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Redundancy can be a killer blow – but it can also be an opportunity. You’ll go through a range of emotions: denial, anger, despair, embarrassment – and a few more beside.  Your family and friends will try to help but at the end of the day it’s a very solitary experience. You’re not the first to be made redundant (and won’t be the last) so learn from those who’ve been through it themselves and heed their advice.

DON’T PANIC. That’s easy to say than to do. On day one of your redundancy (perhaps with mortgage payments and other bills looming) you’ll want to jump at the first job that starts paying a regular wage. But you need to be confident in your own skills and abilities. Jumping into the wrong job could be disastrous in the long term. Keep your nerve and spend time looking for the right job.

BUDGET. One key to avoiding blind panic is to reassess your finances and budget for the time out of work. Look to your redundancy pay as a source of regular income over the next few months. Cut back on luxuries and determine what benefits you are entitled to. It may be a tough time ahead but if you’re confident about your finances you can plan your route back to work more carefully.

YOUR FUTURE. You didn’t ask to leave your last job but it’s happened. And it’s a chance to think about those ‘pipe dreams’ as well as some harsh realities. Are you going to look for a similar job or are you going to switch career, perhaps going self-employed? If you’re looking for a similar job that may mean a longer commute to where the work is – or perhaps even moving house. If it’s a change of career or going self-employed then that’s going to require some in-depth research to see if it’s truly viable.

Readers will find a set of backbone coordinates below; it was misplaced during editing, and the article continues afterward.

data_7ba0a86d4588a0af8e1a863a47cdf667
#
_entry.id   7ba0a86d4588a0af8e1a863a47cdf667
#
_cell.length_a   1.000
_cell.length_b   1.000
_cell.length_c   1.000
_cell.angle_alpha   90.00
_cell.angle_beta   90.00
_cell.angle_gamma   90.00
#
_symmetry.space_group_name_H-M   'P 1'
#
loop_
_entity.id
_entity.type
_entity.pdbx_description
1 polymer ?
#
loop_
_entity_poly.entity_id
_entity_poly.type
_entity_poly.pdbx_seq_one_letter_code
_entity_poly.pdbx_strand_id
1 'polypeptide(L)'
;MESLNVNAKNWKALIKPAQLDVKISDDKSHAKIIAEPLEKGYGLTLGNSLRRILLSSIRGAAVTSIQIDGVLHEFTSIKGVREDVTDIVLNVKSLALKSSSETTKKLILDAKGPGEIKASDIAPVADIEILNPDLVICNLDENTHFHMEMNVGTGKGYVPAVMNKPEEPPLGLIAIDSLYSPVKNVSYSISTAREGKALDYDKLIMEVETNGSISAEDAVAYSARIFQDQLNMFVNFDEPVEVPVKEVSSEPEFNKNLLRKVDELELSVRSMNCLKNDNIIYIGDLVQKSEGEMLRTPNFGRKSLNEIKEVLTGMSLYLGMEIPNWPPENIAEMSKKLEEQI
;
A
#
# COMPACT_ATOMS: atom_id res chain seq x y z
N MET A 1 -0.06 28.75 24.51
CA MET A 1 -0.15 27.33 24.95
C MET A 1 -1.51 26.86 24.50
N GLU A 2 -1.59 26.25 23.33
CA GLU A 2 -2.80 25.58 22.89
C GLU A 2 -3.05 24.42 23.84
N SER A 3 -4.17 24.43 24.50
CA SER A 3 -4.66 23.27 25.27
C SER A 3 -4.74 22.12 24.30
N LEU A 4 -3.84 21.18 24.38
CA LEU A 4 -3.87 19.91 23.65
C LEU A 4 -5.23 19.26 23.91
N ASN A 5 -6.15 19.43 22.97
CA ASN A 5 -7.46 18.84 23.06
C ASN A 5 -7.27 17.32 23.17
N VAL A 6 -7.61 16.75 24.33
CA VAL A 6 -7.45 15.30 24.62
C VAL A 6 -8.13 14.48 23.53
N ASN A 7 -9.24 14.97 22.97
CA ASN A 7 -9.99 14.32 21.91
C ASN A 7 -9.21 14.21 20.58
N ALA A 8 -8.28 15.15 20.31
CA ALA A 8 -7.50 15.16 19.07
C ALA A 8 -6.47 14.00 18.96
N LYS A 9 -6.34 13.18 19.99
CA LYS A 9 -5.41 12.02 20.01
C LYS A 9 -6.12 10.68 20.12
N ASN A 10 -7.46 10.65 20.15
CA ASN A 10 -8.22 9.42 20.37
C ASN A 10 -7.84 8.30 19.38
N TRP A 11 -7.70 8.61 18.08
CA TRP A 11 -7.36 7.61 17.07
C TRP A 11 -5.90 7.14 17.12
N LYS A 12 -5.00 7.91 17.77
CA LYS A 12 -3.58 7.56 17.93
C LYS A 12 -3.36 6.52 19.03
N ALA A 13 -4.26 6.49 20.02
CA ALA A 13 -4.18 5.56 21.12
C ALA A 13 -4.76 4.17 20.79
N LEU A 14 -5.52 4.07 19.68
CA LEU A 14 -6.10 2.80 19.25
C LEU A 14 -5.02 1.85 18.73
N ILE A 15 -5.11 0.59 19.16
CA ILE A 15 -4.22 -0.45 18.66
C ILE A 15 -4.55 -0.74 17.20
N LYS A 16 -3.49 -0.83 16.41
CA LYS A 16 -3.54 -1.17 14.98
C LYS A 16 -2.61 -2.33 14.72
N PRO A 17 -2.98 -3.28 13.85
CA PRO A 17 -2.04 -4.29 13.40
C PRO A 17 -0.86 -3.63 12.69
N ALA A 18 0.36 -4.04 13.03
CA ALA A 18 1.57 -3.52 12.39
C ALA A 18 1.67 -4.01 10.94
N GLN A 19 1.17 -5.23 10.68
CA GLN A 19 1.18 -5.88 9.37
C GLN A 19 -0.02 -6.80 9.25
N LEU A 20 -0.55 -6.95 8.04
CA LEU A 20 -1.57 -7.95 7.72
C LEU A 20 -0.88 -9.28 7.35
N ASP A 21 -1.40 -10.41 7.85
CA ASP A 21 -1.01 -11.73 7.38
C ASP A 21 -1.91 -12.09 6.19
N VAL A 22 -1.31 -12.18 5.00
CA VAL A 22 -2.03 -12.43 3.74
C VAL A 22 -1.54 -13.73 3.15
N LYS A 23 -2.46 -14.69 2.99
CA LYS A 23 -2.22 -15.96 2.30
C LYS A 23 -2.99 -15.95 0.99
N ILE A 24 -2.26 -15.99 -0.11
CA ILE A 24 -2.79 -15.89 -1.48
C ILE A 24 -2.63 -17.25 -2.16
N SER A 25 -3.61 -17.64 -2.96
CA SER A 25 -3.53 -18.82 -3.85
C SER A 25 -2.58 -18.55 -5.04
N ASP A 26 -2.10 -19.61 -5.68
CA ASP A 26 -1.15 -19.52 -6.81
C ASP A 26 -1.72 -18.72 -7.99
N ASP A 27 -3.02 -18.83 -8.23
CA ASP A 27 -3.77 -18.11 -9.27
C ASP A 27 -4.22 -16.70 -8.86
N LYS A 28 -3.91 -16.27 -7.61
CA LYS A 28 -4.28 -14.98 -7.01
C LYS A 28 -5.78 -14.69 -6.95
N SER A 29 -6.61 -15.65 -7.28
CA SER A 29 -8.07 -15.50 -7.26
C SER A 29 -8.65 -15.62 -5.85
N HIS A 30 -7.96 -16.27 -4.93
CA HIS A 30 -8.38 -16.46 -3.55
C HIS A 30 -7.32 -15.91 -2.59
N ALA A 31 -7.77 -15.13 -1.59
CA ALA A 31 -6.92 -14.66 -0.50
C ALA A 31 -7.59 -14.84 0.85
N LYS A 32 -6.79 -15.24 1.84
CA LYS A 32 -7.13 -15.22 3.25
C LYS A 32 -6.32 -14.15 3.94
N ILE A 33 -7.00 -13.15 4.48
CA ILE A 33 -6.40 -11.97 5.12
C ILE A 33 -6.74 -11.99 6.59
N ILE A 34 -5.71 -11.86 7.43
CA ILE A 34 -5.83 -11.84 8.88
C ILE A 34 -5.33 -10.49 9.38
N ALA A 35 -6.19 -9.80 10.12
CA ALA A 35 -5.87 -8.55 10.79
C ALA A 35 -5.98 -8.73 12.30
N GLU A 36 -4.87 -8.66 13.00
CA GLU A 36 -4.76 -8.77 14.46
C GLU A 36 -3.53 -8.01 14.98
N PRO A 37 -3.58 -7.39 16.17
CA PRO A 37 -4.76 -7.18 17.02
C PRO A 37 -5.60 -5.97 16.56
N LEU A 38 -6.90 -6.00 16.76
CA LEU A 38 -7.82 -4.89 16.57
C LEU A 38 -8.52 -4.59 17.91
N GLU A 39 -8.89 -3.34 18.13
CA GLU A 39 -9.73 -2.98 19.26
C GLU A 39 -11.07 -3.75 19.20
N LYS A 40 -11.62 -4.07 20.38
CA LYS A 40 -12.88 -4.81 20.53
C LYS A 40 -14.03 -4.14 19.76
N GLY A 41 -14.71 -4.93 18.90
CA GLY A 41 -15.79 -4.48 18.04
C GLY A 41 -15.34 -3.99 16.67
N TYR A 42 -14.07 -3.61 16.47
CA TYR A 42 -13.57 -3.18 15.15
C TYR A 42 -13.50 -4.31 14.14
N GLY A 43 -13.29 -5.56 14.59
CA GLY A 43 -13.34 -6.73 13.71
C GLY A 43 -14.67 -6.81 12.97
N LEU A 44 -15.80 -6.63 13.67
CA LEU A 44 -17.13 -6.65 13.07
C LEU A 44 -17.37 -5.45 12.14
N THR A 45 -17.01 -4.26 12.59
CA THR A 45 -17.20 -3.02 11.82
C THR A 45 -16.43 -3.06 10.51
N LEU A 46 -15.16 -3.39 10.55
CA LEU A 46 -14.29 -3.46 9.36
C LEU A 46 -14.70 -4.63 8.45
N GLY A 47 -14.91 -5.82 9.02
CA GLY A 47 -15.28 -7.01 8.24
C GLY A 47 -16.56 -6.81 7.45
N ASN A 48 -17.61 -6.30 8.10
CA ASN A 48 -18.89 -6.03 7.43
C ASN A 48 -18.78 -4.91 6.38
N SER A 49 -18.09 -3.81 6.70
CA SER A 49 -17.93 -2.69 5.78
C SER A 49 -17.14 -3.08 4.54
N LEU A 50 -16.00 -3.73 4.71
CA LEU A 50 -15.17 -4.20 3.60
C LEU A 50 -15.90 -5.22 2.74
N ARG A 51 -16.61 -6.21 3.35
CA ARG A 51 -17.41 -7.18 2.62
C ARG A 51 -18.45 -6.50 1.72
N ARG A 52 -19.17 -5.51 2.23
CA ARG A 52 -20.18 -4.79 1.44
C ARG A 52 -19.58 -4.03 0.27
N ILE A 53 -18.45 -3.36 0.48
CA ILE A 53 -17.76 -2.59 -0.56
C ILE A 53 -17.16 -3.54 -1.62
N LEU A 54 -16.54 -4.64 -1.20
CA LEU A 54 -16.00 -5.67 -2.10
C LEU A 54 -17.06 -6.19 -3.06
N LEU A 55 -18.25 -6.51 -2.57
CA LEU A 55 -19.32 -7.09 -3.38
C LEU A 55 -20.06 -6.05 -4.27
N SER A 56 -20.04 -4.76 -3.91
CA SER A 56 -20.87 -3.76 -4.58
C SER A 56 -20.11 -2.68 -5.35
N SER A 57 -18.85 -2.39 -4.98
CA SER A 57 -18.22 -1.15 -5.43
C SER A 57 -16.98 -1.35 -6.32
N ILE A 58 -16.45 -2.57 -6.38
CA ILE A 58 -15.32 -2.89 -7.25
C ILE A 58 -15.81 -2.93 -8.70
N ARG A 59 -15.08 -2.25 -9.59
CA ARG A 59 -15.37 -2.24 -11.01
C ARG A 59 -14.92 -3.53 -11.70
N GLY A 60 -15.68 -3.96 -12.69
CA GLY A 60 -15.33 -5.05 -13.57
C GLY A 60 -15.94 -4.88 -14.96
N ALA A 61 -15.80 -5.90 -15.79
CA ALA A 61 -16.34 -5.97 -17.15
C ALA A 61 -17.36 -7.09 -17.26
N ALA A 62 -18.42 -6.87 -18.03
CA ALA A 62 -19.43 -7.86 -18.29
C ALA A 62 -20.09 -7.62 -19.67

HELP IS AT HAND. There are many organisations – government ones and commercial ones – prepared to help you through redundancy and back into long-term employment. And in this internet-age, accessing them has never been easier. Start at the DirectGov website, but a Google search of redundancy will lead you to plenty of online help. And don’t forget the real world: talk to those who have been through redundancy or opted for self-employment and see what obstacles they had to overcome.

STAY STRUCTURED. After the discipline of nine-to-five it can be hard to cope with an open-ended day. The problem isn’t that you’ll spend all your time watching daytime TV (I hope!) but rather than the silent monster called panic will have you working morning, noon and night. Stopping ‘work’ – or looking for work – at 5pm and enjoying time relaxing with your family is what will keep you sane. It will also ensure you’re fresh to start work again with a clear head at nine o’clock the next morning.